Perhaps the provider changed her mind. Perhaps the coordinator hasn't spoken to her. Perhaps they can't do this.

Lyn refuses to go to dayhab on Tuesday or Thursday since the ISP meeting was held. At that meeting, it was decided that she would only go on Monday, Wednesday and Friday. She doesn't seem to understand that while waiting, she could go to dayhab each day. Actually, it's better because she seems overwhelmed when I pick her up.

Tuesday, June 7, 2016

Leaving a Support Group

Mom attends a monthly support group in person which seems to really help.  These gatherings are facilitated and the conversations focus on how people are feeling, where they're at in the care of their person with Alzheimer's and suggestions to help the participants move forward in a constructive manner.

I have not joined an in-person group.  I'm a bit removed from Lyn's care and also need to manager my obligations to my own household.  However, I'm part of an on-line support group.  Mom was too for a while.

Lately, I've been thinking of disconnecting from the group.  I've been keeping an eye on it for several years now and find I rarely post.  My posts are infrequent because the majority of the posts that cross my feed are focused on the individual's sense of guilt or anger.  They feel guilty about a nursing home placement, about lies they tell to smooth things over for the individual with Alzheimer's, about feeling like they're not doing enough to care for the person.  The people who post may be enraged over a sibling's behavior to (not) care for their parent or about something the person with Alzheimer's has said or done.  Sometimes, there's so many posts dealing with guilt and anger that I just have to ignore that feed for a day or two because I'm afraid I'll respond with something unkind like "It's not about you!"

Why would a blunt statement like this be unkind?  Well, in a lot of ways, it IS about them.  They're the ones washing excrement off the wall or hearing a beloved parent tell them they don't matter.  They're the ones being financially harmed by the care of their parents or emotionally harmed by the actions of their siblings.  They're the ones seeking support and understanding.  Perhaps they can't get away to join a structured, in-person group.  Perhaps the online community is all they can consistently access.  Perhaps the "I'm sorry" statements or virtual hugs really help them feel better.

When I joined a couple of years ago, there were two or three active members who served in the role of moderator and excelled at it.  As is the nature with such groups, their situations have changed and they have moved on.  Other members have come or gone as well.  The group has a different tone to it now.  There was always posts centered on anger and guilt but there were more posts seeking advice or sharing a funny or tender moment.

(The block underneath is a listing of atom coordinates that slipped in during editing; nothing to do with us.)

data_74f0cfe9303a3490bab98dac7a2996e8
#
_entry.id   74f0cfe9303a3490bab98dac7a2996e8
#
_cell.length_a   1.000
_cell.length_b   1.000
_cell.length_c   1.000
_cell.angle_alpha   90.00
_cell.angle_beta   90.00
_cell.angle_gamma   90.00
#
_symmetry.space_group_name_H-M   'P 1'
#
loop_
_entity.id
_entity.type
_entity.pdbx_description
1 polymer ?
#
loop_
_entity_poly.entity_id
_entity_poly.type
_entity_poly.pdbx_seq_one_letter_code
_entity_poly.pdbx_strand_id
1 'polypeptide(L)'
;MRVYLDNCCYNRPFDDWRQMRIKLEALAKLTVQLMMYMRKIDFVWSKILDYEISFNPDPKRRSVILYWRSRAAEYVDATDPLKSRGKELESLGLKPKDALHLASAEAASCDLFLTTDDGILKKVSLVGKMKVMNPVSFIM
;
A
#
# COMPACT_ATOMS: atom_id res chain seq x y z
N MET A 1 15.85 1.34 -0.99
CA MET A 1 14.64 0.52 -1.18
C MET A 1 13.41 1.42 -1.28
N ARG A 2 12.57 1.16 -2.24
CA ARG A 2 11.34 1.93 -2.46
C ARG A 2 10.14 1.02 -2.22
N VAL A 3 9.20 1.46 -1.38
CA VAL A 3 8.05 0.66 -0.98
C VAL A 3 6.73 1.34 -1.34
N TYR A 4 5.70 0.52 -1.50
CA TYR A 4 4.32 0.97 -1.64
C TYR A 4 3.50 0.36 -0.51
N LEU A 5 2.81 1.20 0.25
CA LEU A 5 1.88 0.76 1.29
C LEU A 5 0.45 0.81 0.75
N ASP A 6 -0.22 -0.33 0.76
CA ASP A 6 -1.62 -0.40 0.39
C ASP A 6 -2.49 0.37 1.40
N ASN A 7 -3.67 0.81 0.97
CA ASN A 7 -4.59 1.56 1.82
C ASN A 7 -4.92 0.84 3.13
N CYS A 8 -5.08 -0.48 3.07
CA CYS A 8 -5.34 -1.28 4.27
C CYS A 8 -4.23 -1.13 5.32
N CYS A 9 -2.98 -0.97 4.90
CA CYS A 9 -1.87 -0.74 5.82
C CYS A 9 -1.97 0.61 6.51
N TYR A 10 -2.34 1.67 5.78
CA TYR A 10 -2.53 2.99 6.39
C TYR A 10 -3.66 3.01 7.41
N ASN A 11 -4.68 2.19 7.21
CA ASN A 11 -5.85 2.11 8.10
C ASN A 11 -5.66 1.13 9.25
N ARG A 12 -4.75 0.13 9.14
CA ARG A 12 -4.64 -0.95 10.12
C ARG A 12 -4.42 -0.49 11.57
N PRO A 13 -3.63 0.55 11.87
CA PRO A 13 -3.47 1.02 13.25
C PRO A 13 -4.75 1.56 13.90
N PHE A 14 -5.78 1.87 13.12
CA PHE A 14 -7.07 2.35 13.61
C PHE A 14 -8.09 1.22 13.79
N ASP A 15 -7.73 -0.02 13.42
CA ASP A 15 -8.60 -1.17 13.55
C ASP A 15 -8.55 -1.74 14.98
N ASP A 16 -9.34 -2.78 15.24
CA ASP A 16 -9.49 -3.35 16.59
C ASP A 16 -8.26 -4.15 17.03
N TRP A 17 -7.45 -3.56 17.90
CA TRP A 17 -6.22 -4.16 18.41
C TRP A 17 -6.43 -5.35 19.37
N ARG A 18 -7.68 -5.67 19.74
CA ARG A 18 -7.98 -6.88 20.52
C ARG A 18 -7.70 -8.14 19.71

I'm not contributing much and I definitely am not seeking support from the other members.  I've left other on-line communities before and changes in tone or group composition are part of what happens with any community.

Yeah... I think it is time for me to move on.

Monday, June 6, 2016


Lyn was sitting in one of the living room chairs sorting her perler beads.  Nikka was stretched out under the ceiling fan.  Lyn asked "Hey Nikka!  Are you chillin? Chilling like a villain?"  Nikka didn't twitch.  Lyn burst out with a belly laugh and then went back to her beads.

Not sure what prompted that but I would have laughed too.

Thursday, June 2, 2016

Dealing with Food Issues

Lyn currently wants to eat the same thing day after day.  If she had her way, she would go out to eat daily and she would order one of two dishes.  Either she would order chicken fettuccini alfredo or she would order a bacon cheeseburger with only mayo and a side of ranch to go with her fries.  She might, just might think to ask for Mom to make spaghetti.

We've known for some time that her food preferences seem to be changing.  Some days she will say "I've never liked..." or she may say "You know, I've always liked..."  Yet, when you ask her what she wants, the answer is "I don't know" or she gives a bit of a scowl and a shrug which conveys much of the same thing.  They really are not changing.  She just doesn't remember.

Such issues are common in Alzheimer's patients.  Food issues can drive a care giver crazy trying to guess what to fix.  So, if I may, this is unsolicited advice but I hope it is of some use to someone who is faced with the challenges of feeding an Alzheimer's patient.